In recent weeks, neighbors say Possum was despondent over plans by State Legislators to cut DCR funding even more. And Possum was also grieving for some distant relatives who perished when the State illegally cut the Zimmer Tract, land given the Mass. DCR to safeguard.  Churchy said:  “I think he just lost heart. Probably just stepped in front of a that vehicle, if you know what I mean."

Despondent over cutting of the Zimmer Tract by DCR

Possum leaves no known survivors, although he is rumored to have many half siblings from his father’s days in the Disney Studios and Dell Comics. His stepmother Selby Kelly died in 2005, after several attempts to revive Possum’s following.

Neighbors of Hawksnest regret not knowing about the illustrious old marsupial living in their midst. They have pledged to remember Possum by joining Friends of Hawksnest State Park. 

Park neighbor Liz McBride said, “Posthumously, he‘s still the Protest Possum.  People are going to rally to protest neglect of the park by the State."  The funeral date is to be announced. Thousands are expected.


Tiptoeing over the trash at the Round Cove Rd. parking area. Ouch.

All drawings except Bucky copyright by Walt Kelly, used here under "fair use" provision of law. Photos copyright by David Thompson

Thursday, December 3, 2009

A tale of two lakes


Lake Mendota, with Wisconsin state capitol in rear

Madison, the capital of Wisconsin, is famous for its lakes.  But while they look great on post cards, the reality is not so nice.  Recently, Wisconsin's Department of Natural Resources has been trying to revise the shoreland zoning rules--with much controversy.  Business groups are howling that property owners are going to lose their property rights.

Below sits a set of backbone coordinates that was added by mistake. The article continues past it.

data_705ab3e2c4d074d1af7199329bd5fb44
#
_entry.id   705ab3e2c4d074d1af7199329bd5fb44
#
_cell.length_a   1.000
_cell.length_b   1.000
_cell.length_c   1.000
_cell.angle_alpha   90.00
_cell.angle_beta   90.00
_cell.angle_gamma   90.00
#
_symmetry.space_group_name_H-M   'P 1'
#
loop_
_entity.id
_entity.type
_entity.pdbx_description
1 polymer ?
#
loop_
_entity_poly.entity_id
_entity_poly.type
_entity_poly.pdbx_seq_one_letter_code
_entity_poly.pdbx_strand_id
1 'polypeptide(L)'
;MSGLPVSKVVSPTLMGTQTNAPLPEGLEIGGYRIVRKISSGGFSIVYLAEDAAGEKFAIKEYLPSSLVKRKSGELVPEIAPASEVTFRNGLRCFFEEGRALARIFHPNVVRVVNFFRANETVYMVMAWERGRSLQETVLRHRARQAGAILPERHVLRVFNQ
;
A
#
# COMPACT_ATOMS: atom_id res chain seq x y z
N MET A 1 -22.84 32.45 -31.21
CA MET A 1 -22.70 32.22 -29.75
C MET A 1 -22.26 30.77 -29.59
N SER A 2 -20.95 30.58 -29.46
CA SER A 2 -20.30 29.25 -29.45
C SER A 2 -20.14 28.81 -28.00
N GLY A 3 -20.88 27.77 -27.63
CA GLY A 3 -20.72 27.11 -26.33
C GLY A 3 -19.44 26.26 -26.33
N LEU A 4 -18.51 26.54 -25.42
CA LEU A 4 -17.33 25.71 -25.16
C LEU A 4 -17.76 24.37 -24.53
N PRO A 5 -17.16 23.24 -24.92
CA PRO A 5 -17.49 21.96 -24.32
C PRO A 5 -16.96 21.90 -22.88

L. Mendota: shoreland development, and muddy runoff from a storm

We should start a "Sister Lakes" organization, because the two lakes have a lot to teach one another. Lake Mendota has slipped a long way down that road towards senility (eutrophication), while Hawksnest is still young and pristine. So Hawksnest can teach people in Wisconsin what pure water is like, and how to get there.

Hawksnest is so pure you can see right to the bottom from a canoe. When I was a kid living on its shore, I could drink the water as I swam. And yet it was warm enough for comfortable swimming. You'd come back from a swim cleaner than you went in (now a radical idea in Wisconsin). The bottom is sandy, not mucky--there are no weeds to tangle your legs.

That's why I'm a crusader for water quality. I've experienced pure water, and I can't forget what it's like.


Shore vegetation and sandy soil filter water going into Hawksnest

And what does Lake Mendota have to teach Hawksnest?

Sadly, it's a warning. People who visit Hawksnest are oblivious to its rare value, take it for granted, and are hell-bent on abusing till it becomes just like Lake Mendota.

If Hawksnest could give some sisterly advice to Mendota, she would say: "Look at my shore. Everywhere it's clothed in vegetation. Not a drop of rainwater gets into my body--unless if falls on my face, or flows through the ground, or flows through my "skin" of shoreland plants. I need my shoreland zone. Puncture that, and I'll start to die."


A pond starting to die?  Off-highway vehicle abuse at Hawksnest.

Click here for more about water problems of Lake Mendota and Madison, WI.